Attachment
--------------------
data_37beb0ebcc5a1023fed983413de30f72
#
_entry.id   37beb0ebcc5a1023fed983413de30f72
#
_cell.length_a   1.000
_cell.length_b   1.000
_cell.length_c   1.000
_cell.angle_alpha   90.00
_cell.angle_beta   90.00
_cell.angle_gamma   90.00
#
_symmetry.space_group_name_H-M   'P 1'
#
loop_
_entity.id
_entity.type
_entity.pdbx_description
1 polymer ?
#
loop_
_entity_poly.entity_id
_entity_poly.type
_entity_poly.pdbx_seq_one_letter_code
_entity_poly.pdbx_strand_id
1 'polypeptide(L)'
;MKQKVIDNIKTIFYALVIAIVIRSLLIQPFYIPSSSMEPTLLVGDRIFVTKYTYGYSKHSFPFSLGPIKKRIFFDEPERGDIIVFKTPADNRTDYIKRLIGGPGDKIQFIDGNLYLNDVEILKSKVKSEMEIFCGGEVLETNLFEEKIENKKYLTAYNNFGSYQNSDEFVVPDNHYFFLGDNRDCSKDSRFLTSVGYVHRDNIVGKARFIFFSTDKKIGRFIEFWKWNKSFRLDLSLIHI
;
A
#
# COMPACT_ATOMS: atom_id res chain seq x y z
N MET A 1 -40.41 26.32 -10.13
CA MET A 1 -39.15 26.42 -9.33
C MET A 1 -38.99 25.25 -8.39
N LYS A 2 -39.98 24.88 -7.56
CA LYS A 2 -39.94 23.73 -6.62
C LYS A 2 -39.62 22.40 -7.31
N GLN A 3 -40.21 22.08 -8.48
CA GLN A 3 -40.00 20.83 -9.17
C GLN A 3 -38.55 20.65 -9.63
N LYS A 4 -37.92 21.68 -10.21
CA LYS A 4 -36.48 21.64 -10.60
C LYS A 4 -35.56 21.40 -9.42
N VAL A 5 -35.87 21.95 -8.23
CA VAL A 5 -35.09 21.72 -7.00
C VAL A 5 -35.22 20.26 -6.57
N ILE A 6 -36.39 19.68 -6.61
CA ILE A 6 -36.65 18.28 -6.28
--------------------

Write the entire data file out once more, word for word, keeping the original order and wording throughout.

data_37beb0ebcc5a1023fed983413de30f72
#
_entry.id   37beb0ebcc5a1023fed983413de30f72
#
_cell.length_a   1.000
_cell.length_b   1.000
_cell.length_c   1.000
_cell.angle_alpha   90.00
_cell.angle_beta   90.00
_cell.angle_gamma   90.00
#
_symmetry.space_group_name_H-M   'P 1'
#
loop_
_entity.id
_entity.type
_entity.pdbx_description
1 polymer ?
#
loop_
_entity_poly.entity_id
_entity_poly.type
_entity_poly.pdbx_seq_one_letter_code
_entity_poly.pdbx_strand_id
1 'polypeptide(L)'
;MKQKVIDNIKTIFYALVIAIVIRSLLIQPFYIPSSSMEPTLLVGDRIFVTKYTYGYSKHSFPFSLGPIKKRIFFDEPERGDIIVFKTPADNRTDYIKRLIGGPGDKIQFIDGNLYLNDVEILKSKVKSEMEIFCGGEVLETNLFEEKIENKKYLTAYNNFGSYQNSDEFVVPDNHYFFLGDNRDCSKDSRFLTSVGYVHRDNIVGKARFIFFSTDKKIGRFIEFWKWNKSFRLDLSLIHI
;
A
#
# COMPACT_ATOMS: atom_id res chain seq x y z
N MET A 1 -40.41 26.32 -10.13
CA MET A 1 -39.15 26.42 -9.33
C MET A 1 -38.99 25.25 -8.39
N LYS A 2 -39.98 24.88 -7.56
CA LYS A 2 -39.94 23.73 -6.62
C LYS A 2 -39.62 22.40 -7.31
N GLN A 3 -40.21 22.08 -8.48
CA GLN A 3 -40.00 20.83 -9.17
C GLN A 3 -38.55 20.65 -9.63
N LYS A 4 -37.92 21.68 -10.21
CA LYS A 4 -36.48 21.64 -10.60
C LYS A 4 -35.56 21.40 -9.42
N VAL A 5 -35.87 21.95 -8.23
CA VAL A 5 -35.09 21.72 -7.00
C VAL A 5 -35.22 20.26 -6.57
N ILE A 6 -36.39 19.68 -6.61
CA ILE A 6 -36.65 18.28 -6.28